The historic Fort Stevens Post Cemetery includes some of the oldest surviving gravestones in the county.
Established in May 1868 – Private August Stahlberger, member of Battery “C,” 2nd US Artillery was the burial at the cemetery. His death was first attributed to “falling in the River and drowning under the influence.”
A reputation for heavy drinking was attributed to Fort personnel due to the soldier’s isolation during their duty tour.
Causes of death add mystery to the local area, as many people died due to causes unknown. Private Stahlberger’s official death was noted as death “caused by blows from person or persons unknown”.
Multiple gravestones are marked “Unknown” from drownings at sea – bodies washed ashore near the Fort.
Sadly, many graves are marked “Infant” or “Child” – with only a last name shown on the grave marker.
The second burial was Private Bernard McCormack, Company M, 1st Cavalry who was a transient between stations. Private McCormack drowned in the Columbia.
This site is one of two still active North West Army cemeteries still accepting Veterans. Vancouver Barracks Post Cemetery located in Vancouver, Washington still performs Veterans burials.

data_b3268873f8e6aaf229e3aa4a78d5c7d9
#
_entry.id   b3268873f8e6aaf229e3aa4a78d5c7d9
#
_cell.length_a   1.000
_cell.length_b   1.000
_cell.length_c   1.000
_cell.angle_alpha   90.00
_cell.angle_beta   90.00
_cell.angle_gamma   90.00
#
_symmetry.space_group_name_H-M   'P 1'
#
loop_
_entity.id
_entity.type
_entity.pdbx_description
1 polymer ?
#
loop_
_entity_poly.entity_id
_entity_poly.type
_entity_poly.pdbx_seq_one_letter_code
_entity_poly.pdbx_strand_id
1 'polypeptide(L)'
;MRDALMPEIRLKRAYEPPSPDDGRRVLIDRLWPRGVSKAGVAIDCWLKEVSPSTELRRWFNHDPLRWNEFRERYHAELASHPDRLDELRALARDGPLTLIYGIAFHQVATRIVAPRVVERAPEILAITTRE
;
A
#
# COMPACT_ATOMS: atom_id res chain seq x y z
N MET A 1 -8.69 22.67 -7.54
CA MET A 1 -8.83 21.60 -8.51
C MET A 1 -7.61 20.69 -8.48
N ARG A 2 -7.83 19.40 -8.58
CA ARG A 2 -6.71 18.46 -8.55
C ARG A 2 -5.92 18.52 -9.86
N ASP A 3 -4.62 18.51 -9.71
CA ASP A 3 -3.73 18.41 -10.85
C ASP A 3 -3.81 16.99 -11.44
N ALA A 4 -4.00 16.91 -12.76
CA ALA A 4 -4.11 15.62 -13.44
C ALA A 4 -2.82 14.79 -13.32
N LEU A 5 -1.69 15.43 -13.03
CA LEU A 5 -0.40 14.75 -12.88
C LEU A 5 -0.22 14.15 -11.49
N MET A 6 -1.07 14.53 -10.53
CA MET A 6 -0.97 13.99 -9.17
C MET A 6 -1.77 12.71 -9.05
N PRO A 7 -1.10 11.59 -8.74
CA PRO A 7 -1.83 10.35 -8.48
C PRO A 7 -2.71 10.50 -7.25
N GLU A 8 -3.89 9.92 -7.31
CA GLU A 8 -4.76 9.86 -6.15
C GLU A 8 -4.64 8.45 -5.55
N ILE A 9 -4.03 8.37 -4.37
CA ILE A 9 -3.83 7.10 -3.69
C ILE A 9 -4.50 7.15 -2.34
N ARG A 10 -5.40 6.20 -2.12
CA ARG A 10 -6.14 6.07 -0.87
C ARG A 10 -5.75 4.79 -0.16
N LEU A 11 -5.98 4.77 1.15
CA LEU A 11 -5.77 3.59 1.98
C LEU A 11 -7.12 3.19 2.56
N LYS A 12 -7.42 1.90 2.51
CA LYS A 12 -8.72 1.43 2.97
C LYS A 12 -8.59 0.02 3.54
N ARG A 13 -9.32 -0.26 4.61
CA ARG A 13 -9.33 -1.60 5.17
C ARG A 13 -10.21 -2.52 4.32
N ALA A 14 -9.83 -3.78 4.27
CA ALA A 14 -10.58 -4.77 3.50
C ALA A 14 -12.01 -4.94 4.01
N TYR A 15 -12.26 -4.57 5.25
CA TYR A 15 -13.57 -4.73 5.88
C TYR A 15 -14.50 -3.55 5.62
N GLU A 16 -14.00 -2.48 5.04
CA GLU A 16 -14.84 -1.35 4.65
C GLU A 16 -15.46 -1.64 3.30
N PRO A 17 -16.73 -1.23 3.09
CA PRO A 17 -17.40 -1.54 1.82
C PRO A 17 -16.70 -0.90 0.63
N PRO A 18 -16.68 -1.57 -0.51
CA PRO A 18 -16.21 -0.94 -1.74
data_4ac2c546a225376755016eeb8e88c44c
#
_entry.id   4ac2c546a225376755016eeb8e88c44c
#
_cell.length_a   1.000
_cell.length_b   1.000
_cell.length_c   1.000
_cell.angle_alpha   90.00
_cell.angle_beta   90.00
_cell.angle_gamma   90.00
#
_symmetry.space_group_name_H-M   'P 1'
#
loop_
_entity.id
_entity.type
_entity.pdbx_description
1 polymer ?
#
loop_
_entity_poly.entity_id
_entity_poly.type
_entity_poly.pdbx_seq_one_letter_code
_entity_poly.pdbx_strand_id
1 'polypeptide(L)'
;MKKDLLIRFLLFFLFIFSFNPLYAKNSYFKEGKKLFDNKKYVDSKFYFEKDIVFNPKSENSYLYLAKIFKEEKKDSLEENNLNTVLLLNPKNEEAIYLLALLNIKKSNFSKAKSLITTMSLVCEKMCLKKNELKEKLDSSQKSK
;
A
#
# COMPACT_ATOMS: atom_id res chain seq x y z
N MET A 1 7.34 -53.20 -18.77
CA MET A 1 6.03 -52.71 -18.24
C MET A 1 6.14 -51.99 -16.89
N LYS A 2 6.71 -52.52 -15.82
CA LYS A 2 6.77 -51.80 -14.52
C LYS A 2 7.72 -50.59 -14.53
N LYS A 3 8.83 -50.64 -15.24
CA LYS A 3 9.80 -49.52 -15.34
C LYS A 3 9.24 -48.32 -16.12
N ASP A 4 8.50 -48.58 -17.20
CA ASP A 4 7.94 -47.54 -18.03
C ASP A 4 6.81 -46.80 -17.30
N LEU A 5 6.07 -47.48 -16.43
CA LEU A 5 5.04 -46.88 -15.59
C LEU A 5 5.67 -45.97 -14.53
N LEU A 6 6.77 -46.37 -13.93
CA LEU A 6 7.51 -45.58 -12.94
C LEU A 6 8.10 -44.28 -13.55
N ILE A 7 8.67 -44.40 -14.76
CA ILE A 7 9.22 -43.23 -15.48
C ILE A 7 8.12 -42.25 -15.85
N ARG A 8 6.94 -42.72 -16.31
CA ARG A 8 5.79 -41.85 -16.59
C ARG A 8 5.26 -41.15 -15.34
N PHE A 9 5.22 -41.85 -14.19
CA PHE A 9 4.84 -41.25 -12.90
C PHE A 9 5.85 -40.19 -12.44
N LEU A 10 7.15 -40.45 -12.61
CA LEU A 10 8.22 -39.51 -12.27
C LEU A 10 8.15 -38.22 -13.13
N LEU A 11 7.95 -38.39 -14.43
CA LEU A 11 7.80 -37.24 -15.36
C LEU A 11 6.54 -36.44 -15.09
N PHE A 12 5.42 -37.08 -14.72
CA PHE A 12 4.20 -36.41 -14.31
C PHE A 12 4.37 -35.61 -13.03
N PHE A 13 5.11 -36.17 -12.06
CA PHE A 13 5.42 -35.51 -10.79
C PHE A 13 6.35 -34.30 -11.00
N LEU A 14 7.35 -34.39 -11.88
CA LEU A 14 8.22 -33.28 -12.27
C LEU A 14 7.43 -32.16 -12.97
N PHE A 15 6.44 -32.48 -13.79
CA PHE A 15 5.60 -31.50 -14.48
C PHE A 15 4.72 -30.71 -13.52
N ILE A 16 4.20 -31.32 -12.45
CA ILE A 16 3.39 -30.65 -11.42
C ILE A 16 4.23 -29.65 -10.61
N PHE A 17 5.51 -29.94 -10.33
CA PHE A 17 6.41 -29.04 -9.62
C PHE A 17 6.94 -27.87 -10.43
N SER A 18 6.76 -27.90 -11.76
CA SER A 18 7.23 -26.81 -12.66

The first Fort Stevens Cemetery was located one-quarter mile South of the Post on the edge of the garrison.
Today’s cemetery is the second location, built in 1905. The current site was chosen due to it’s elevated location near the southern end of the Post. The site originally contained only remains from the first cemetery burials.
Fifty graves from Fort Canby were moved to this site.
The graves here in a North – South direction instead of the customary East – West direction. This exception was granted due to the land slope. The typical East – West direction is used so the interned may ‘see’ the sunrise and is a custom dated back over 4,000 years.
Today a visitor will see new Veterans headstones replacing the older headstones as the older headstones were not legible. New stones are set in concrete to prevent leaning or sinking of the headstones.
And of course – thanks to these and all Veterans who sacrificed for our Country.